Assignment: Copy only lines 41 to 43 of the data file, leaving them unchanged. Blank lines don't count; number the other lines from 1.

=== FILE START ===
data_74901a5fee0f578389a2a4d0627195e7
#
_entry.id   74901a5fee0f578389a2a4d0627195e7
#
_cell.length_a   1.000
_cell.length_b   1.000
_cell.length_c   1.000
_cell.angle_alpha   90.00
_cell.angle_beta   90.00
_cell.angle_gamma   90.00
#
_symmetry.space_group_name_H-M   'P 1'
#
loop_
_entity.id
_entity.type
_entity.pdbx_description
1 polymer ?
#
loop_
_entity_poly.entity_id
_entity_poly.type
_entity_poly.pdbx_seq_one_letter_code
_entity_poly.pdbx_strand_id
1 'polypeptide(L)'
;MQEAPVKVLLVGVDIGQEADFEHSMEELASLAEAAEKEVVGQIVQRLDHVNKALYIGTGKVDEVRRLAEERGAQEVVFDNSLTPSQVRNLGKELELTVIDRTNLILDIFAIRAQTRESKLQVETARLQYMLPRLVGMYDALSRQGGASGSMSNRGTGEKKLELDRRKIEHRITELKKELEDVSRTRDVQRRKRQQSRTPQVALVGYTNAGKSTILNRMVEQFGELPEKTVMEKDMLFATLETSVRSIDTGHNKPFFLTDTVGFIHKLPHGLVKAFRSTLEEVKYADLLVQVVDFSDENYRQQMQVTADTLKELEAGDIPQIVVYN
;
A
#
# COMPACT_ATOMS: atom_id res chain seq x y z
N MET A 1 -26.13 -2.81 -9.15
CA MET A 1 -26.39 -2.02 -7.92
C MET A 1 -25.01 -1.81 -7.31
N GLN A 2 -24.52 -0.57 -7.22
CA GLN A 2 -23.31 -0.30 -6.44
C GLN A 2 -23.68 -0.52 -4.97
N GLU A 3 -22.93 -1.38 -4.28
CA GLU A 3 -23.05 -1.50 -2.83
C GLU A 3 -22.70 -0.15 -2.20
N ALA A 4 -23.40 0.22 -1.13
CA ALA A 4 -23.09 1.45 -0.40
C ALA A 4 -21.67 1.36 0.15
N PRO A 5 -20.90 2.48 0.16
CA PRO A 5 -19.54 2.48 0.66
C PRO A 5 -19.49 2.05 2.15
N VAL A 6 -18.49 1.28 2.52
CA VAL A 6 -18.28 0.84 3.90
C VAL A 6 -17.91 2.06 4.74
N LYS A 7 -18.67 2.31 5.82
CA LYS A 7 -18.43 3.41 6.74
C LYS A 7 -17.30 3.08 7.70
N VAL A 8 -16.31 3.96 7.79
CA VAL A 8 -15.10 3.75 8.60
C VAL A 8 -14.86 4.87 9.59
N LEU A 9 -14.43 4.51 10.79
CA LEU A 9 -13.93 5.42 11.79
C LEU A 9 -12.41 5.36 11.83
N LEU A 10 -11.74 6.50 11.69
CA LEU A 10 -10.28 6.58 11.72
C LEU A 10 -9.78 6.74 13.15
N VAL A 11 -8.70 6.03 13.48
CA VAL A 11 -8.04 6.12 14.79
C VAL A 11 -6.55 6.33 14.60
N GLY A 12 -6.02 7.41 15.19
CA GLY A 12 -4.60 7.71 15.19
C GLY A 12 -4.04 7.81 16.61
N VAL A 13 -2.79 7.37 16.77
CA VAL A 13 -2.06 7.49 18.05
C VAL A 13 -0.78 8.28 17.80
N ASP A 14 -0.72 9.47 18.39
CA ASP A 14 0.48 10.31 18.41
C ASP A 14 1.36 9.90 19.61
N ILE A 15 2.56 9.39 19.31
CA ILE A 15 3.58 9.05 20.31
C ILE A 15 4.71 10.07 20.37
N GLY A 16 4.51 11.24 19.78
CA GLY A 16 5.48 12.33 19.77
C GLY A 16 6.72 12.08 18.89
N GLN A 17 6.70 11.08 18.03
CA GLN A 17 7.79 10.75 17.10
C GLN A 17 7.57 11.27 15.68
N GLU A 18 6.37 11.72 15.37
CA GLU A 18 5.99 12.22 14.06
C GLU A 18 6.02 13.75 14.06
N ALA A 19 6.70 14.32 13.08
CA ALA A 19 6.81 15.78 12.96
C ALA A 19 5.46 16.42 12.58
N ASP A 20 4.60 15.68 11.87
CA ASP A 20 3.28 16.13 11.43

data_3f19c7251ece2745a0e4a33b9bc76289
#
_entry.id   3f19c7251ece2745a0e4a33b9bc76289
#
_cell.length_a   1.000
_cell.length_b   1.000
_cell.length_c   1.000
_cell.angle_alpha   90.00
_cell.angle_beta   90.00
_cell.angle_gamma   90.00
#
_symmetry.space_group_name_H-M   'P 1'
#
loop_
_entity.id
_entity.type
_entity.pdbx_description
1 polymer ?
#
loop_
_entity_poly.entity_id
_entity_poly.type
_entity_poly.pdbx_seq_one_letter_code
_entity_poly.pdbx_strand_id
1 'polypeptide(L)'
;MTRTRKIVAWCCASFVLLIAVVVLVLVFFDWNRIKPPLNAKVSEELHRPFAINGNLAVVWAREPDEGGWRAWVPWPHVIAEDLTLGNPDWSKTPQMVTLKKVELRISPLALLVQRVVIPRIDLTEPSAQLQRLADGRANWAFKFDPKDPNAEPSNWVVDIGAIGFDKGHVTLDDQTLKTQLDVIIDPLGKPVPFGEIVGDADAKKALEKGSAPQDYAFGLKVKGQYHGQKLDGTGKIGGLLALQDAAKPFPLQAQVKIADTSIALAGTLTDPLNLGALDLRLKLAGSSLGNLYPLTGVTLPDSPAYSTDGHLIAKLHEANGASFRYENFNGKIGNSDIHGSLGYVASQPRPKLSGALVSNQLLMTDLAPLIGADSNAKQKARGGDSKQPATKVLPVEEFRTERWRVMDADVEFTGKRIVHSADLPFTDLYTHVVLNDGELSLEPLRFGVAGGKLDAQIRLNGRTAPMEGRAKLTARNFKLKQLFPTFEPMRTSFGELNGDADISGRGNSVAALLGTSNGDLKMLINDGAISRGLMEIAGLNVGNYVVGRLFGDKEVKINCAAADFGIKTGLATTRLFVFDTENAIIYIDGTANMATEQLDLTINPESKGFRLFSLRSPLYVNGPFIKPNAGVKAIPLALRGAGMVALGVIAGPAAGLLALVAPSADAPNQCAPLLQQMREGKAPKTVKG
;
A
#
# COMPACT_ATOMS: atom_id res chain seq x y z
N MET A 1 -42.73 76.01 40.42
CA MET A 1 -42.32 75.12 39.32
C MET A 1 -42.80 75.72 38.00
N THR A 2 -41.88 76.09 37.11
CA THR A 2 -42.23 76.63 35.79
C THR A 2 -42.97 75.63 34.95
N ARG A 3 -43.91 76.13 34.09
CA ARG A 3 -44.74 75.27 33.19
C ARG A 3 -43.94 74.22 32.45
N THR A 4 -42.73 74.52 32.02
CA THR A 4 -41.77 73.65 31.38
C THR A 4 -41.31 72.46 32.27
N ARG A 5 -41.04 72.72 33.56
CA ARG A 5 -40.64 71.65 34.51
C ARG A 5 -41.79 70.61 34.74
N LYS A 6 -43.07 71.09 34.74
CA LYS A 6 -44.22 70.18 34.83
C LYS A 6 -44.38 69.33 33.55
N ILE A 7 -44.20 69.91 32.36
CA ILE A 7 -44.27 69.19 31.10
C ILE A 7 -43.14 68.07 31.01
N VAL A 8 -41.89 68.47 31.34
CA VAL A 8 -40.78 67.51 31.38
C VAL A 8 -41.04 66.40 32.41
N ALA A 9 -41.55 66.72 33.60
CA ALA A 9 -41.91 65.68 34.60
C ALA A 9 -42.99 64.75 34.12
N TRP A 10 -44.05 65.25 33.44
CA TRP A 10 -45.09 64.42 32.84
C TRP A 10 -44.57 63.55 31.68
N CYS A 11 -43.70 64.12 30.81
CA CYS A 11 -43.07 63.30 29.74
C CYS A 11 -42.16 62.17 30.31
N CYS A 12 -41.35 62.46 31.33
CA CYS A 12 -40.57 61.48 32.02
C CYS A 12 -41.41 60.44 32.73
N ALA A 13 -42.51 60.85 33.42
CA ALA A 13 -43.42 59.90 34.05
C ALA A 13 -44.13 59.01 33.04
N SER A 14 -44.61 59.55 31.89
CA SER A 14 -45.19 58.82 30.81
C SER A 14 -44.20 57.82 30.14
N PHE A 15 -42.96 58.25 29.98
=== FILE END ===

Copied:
CA ALA A 4 -23.09 1.45 -0.40
C ALA A 4 -21.67 1.36 0.15
N PRO A 5 -20.90 2.48 0.16